“The first iteration of the program was a success, with one-third of our first cohort making advancements in their careers,” she said. “Now our goal is to scale similar programs across the organizations.”
Beginning in 2018, Prudential tied senior executive long-term compensation to diverse-representation goals, with financial consequences if goals aren't met, Reddy said. Last year the company unveiled its Enterprise Inclusion Council that brings together, on a quarterly basis, C-suite leaders and heads of Prudential's eight business resource groups to discuss ways to make the company more inclusive and share unique perspectives of Black, Latino, Asian/Pacific Islander, differently-abled, LGBTQ, veteran and other employees, she said.
“Last year we also saw 2,500 of our employees complete courses from our extended portfolio of inclusion trainings,” she added. “Equipping employees, managers and leaders with tools, training and resources will help us reach our cultural aspiration of being more fully inclusive.”
Reddy said the pathway to success is largely dependent on a top-down approach that trickles across the organization. To that end, in early 2019, months into his tenure as chairman and CEO, Prudential's Charles Lowery signaled his commitment to championing diversity by announcing four major initiatives, including becoming a fully inclusive company, Reddy said.
And last year, Zurich North America's CEO announced actions to accelerate progress on diversity, inclusion and equity, forming an Executive Diversity &Inclusion Council and joining more than 1,000 other CEOs from across America to sign the CEO Action Pledge for Diversity &Inclusion—an initiative aimed at rallying the business community to advance diversity and inclusion within the workplace.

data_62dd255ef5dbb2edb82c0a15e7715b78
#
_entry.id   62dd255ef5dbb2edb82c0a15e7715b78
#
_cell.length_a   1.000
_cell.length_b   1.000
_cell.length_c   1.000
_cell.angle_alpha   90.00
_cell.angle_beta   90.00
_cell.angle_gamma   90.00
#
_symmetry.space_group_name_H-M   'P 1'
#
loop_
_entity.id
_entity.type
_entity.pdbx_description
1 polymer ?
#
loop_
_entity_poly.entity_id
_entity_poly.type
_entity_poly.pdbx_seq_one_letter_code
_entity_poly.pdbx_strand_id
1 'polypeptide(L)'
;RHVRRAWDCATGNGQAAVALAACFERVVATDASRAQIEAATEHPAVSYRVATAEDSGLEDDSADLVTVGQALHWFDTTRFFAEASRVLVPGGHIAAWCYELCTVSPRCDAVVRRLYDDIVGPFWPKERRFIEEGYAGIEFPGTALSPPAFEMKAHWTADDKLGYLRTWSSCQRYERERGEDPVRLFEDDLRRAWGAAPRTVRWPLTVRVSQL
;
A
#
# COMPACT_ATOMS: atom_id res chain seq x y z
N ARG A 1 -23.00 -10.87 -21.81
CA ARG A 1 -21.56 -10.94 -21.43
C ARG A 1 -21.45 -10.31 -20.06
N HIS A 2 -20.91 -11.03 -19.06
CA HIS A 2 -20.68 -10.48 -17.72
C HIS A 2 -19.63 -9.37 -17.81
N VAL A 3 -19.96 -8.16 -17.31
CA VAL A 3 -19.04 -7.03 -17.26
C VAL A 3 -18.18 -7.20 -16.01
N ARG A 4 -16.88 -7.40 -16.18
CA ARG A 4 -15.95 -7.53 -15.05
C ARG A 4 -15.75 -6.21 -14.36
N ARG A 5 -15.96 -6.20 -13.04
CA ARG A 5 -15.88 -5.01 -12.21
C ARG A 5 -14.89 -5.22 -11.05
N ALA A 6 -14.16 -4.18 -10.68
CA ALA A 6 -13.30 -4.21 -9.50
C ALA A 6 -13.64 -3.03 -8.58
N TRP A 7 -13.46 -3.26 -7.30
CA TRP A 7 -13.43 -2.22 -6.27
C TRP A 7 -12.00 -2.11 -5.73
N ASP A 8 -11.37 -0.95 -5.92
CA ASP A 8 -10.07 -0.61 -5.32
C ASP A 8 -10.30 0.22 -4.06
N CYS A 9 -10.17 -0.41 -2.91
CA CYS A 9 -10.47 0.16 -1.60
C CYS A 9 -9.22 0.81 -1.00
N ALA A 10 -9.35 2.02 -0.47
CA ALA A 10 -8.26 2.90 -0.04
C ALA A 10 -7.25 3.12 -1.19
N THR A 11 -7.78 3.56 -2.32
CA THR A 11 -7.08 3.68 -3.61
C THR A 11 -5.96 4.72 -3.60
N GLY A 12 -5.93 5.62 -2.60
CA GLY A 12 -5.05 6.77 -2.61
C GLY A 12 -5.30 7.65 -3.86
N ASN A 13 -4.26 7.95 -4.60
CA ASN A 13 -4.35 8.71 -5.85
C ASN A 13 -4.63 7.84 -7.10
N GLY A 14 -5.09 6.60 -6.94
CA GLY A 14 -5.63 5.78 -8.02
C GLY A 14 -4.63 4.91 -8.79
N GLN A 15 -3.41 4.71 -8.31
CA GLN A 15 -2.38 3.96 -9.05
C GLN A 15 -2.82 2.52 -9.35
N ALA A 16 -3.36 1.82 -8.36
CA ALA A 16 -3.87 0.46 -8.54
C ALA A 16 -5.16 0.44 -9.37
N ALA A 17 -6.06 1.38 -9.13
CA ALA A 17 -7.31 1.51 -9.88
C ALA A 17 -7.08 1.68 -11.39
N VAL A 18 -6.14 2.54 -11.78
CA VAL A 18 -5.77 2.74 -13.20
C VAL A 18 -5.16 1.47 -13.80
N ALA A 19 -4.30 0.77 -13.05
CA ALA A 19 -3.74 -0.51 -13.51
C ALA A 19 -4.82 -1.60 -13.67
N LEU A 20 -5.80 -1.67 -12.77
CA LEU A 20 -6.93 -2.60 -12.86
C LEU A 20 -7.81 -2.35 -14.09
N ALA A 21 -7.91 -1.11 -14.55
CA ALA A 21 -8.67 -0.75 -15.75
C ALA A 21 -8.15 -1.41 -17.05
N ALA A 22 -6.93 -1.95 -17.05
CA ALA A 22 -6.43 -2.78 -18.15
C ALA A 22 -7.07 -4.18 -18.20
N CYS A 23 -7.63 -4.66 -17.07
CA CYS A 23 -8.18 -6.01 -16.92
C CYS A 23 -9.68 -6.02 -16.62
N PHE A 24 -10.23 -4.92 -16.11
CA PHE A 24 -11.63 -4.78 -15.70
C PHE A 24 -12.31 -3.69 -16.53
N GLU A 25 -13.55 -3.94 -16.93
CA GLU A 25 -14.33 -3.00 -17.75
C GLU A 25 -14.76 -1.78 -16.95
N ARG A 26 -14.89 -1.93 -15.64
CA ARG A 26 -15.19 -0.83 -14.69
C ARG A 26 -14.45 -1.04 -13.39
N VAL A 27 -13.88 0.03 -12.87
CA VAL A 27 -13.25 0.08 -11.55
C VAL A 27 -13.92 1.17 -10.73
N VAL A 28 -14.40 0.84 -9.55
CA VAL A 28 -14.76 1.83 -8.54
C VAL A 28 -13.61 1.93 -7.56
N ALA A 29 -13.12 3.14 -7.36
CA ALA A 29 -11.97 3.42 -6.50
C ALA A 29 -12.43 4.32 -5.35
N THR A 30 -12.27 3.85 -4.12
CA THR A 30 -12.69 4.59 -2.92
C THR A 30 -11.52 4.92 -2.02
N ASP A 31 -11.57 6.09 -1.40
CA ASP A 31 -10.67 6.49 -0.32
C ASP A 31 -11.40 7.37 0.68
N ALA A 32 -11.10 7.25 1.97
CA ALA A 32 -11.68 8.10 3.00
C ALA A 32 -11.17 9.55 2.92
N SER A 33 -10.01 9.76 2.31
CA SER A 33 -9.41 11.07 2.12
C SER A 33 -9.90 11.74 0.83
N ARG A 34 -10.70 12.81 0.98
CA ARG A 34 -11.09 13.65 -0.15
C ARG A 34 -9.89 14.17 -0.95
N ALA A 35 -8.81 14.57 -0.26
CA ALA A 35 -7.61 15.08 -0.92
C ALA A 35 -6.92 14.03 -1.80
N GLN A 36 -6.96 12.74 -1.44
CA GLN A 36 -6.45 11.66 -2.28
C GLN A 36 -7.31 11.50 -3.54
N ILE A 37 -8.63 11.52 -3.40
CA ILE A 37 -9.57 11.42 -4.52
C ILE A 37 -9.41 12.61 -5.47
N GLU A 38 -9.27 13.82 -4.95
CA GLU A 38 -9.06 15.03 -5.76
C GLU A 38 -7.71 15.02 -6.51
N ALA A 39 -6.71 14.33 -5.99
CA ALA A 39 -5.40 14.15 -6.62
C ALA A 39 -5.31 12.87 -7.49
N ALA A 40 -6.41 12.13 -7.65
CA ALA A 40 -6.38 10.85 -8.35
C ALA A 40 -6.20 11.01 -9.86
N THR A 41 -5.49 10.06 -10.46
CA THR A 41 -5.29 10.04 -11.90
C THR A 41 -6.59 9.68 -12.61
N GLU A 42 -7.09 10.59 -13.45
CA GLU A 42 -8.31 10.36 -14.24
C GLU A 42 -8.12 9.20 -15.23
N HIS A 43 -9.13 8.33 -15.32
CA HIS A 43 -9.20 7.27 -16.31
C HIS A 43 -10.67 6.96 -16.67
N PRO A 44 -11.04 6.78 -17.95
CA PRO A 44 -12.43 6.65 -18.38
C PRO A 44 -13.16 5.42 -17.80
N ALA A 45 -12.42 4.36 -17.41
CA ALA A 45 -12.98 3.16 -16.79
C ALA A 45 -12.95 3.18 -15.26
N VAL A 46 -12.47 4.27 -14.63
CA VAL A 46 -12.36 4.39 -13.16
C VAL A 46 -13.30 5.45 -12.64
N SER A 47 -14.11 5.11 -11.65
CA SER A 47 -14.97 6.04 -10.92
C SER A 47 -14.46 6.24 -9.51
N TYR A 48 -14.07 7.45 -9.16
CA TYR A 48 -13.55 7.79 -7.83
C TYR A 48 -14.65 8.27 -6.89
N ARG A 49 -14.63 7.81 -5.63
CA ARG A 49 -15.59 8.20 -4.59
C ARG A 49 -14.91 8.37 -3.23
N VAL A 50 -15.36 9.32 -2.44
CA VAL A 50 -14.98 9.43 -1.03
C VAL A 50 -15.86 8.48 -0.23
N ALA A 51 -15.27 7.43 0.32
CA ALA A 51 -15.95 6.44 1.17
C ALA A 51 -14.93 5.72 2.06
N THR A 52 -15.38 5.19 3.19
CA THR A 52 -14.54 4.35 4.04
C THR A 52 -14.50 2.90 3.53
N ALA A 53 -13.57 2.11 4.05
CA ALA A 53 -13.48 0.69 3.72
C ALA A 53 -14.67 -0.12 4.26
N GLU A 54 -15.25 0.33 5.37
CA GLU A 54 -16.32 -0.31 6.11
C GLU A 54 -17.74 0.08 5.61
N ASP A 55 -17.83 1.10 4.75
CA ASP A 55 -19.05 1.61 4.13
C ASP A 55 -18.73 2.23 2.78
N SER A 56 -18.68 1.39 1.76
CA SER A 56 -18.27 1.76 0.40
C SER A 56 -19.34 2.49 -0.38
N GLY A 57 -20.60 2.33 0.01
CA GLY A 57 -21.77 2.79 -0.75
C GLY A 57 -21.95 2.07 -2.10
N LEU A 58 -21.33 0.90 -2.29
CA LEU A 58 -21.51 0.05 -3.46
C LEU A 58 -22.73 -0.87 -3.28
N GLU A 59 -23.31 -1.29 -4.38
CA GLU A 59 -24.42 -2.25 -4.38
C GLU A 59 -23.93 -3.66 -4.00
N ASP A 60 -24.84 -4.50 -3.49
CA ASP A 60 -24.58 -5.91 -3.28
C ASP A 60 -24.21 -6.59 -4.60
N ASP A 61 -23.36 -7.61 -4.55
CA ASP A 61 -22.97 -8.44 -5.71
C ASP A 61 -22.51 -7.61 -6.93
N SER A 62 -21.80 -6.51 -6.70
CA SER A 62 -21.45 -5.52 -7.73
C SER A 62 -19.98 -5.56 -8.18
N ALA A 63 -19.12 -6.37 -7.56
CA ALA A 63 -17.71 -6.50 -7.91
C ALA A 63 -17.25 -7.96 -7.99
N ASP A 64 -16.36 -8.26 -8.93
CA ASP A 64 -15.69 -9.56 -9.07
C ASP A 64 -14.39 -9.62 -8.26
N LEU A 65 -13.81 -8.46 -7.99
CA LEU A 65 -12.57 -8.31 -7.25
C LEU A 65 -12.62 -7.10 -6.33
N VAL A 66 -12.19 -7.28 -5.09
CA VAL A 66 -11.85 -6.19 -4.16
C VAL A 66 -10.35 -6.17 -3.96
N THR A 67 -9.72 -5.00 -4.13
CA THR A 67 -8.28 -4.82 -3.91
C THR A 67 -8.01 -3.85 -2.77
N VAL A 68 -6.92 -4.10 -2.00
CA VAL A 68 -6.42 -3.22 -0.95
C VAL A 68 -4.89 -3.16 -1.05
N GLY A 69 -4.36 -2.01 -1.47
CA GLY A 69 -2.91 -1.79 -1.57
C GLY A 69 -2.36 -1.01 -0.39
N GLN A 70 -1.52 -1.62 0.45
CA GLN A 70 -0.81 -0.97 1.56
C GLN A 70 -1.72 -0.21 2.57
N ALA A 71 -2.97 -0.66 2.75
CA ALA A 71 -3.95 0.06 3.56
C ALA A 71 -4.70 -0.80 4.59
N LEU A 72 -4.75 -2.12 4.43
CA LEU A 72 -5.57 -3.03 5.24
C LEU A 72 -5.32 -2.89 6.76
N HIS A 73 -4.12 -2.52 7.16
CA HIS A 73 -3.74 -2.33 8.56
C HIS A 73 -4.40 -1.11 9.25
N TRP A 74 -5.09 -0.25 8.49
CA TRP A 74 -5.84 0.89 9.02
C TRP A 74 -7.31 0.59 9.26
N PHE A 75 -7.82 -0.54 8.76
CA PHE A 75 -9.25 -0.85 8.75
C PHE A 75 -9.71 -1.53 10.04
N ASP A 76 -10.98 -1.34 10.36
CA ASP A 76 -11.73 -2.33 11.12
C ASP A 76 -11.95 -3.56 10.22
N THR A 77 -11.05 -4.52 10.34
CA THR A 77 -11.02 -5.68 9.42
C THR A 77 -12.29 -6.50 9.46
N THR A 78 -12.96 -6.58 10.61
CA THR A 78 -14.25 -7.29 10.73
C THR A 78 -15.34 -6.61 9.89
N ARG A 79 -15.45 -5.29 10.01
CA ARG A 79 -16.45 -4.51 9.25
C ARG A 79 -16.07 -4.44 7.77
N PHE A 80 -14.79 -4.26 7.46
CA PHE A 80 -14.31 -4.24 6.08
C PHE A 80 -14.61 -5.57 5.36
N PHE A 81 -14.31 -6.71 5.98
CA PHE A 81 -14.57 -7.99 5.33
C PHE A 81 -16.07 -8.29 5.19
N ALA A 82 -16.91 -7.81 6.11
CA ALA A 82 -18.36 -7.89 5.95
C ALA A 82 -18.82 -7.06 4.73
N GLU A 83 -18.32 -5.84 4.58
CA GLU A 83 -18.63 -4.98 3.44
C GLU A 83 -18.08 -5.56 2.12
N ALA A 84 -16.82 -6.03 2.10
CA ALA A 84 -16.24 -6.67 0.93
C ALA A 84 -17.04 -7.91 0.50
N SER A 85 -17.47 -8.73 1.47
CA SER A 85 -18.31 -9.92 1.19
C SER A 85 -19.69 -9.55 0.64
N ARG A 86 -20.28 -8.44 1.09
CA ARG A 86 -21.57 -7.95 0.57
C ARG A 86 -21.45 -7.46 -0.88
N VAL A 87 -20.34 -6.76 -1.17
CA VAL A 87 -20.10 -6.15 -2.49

The Road Ahead
Young and Reddy are quick to say how fortunate they are to work in roles that encourage people to be their authentic selves at work.
“But that can only happen when companies create a culture that is conducive for inclusion, as organizations are only as strong as their culture and brand,” Young said.
While 2020 was an extraordinary year of uncertainty, loss and distance, many people say it opened their eyes to the importance of having a unified workplace culture while breaking down barriers that drive racial divides.
Young expects to see over the next several months even greater transparency around those efforts, “including in areas where there is an opportunity to improve.”
“While systemic racial inequalities continue to persist in America, creating steeper barriers to economic success, insurers are well positioned to help change that within their own companies and communities by broadening their commitment to racial equity through efforts such as building a diverse talent pipeline, ensuring products meet the needs of diverse clients and investing in their hometown communities,” she said.
“Showing leadership on diversity and inclusion efforts requires companies to acknowledge 'This is who we are right now,' and 'This is who we want to be in the future,'” Young said. “At Zurich, we are taking clear actions, which we shared in communications with our various constituencies last summer. So far response from that effort has been positive, and today other companies are considering taking a similar approach.”
While some companies may continue to shy away from conversations about racial issues and remain fearful of doing “the wrong things,” she said, “the support of employee resource groups, diversity and inclusion councils, and other advocates for change can assist in those efforts, which supports my optimism for the great strides the industry can make in this area. I hope in the coming years I, along with my team and peers across the industry, can further improve representation of all diverse groups at every level of our organizations and to continue the education that has started.”
However, Young said, there is no quick solution to a centuries-old problem: “That's why everyone will need to be committed to change for the long haul.”